Crouching tiger, hidden dragon: One Young World's dramatic curtain-raiser
There was just the faintest rustle of taffeta across the stage at the Conference Centre in Dublin as the doll-like figure of Yeonmi Park made her way toward the microphone.
Her speech would end with the entire audience on their feet, many of them moved to tears by her story of escaping the abject gloom of North Korea, facing down soldier rapists on the way, seeing family friends murdered, burying her beloved father and living every day in fear that the regime's secret police will hunt her down and "make it look like a suicide".
It began, however, with an exclamation that reminded us that this newly-minted human-rights figurehead is also just an ordinary young person, someone who learned her English from watching Friends and whose very girlishness seems accentuated by the fact that her own girlhood was so brutally stolen. "North Korea is a terrible place," she told us, still wide-eyed with fear. "There is only one television channel!"
The Irish young people in the audience exchanged knowing glances. Amid all the earnestness about war, conflict and human rights here, at last, was a horror we could relate to. For a generation weaned on a continuous diet of smartphones, tablets and cable television - many of the young people at the conference had multiple devices on the go at once - enforced media deprivation might be the thin end of the oppression wedge.
In fact, the link between our Irish experience and the problems in the wider world was a guiding thread that ran through the week-long conference. Earlier in the day Dr Martin McAleese, husband of our former president, spoke on the conference's theme of peace and reconciliation, saying the quantum step to find the courage to be generous would be key for the leaders of tomorrow.
"You may also say that it is naive or idealistic," he told the young delegates. "But it is not, because we did it in Northern Ireland. The conflict there was vicious, violent, dehumanising. Unimaginable atrocities were committed. There was a real sense of hopelessness and despair. There was too much grief, too many tears. And, despite all of this, we found a way to do things differently. We found an alternative to the old way of meeting violence with violence, hatred with hatred, contempt with contempt, atrocity with atrocity, and we found peace."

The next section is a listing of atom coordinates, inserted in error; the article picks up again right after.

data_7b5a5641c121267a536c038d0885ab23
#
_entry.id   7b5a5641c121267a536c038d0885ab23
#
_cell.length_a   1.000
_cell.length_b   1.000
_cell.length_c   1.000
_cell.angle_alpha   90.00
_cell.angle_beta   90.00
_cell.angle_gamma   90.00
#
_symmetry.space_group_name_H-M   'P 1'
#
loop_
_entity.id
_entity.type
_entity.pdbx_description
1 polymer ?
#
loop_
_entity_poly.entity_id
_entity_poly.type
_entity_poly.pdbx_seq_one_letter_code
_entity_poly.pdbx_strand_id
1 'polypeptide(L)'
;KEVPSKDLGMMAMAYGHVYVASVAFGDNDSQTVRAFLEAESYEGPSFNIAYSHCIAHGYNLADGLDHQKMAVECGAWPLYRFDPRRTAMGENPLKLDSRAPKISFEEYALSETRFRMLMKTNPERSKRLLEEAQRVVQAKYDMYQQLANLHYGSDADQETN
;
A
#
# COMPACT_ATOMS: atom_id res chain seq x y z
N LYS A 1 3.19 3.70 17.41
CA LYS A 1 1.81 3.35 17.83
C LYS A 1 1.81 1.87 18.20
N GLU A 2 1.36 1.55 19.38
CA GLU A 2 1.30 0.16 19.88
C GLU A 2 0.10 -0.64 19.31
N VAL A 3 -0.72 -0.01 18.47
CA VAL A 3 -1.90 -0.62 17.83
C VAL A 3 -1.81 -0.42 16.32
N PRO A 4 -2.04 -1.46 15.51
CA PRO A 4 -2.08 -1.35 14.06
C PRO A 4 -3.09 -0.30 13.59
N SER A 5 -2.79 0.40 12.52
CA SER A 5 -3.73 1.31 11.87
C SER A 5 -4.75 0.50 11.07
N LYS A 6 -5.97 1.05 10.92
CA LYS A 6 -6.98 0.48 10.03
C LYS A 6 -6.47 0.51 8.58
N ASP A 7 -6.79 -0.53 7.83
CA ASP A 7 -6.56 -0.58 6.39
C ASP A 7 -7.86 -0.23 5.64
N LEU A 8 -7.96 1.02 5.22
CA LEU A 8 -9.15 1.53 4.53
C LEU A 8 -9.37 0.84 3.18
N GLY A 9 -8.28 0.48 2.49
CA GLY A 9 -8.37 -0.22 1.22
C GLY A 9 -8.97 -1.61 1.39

If the North was one Irish success story that stood out at the conference then One Young World itself was surely another. Organisers David Jones and Kate Robertson hailed the Dublin event, of which Independent News and Media (INM) is a media partner, as the most successful in its five-year history.
"Whether it was from the North or whether it's from the great recession, (Ireland's) story is one of a triumph, it's one of society, it's one of communal values, it's one of people... pulling through," Mr Robertson said. "Of course, it helped that we had by far the strongest bid - driven by Bob Coggin, CEO of campus.ie and former president of the Student's Union in DIT and Clara Kelleher, a senior account manager at digital advertising firm Eightytwenty. And one of the other deciding factors in the decision to hold the conference here was that Dublin has become, what Robertson called "the capital of new technology for the whole of Europe".
The success of One Young World might lie in its telegenic marrying of heavyweight names from the worlds of politics, sports and business with the presumed leaders of tomorrow. It has some of the populist elements of reality television - ever more heart-rending back stories from the contenders, celebrity mentors, beautiful people - but the topics of discussion and the insights of the contributors give it the intellectual heft of an academic conference. From racism to climate change to human rights, every debate threw up new narratives. During the plenary sessions, the stage was full of famous faces, including former Wimbledon champion Boris Becker, ex-Arsenal player Sol Campbell and 'Suits' actress Meghan Markle. Wikipedia founder Jimmy Wales arrived on the final day. Politicians such as former Irish president and current UN Special Envoy for Climate Change Mary Robinson and former UN Secretary General Kofi Annan delivered rousing addresses.
But it was the young delegates, some of them speaking in halting English, who really caught the imagination of the packed hall. The organisers saved the best for last, and so did Yeonmi Park. As she left the stage on the final day she threw open her arms like Eva Peron, and crouched, dipping her head to kiss the ground of the first European country she had ever seen. After all the harrowing imagery from her speech it was a perfectly judged moment of theatre. A star was born.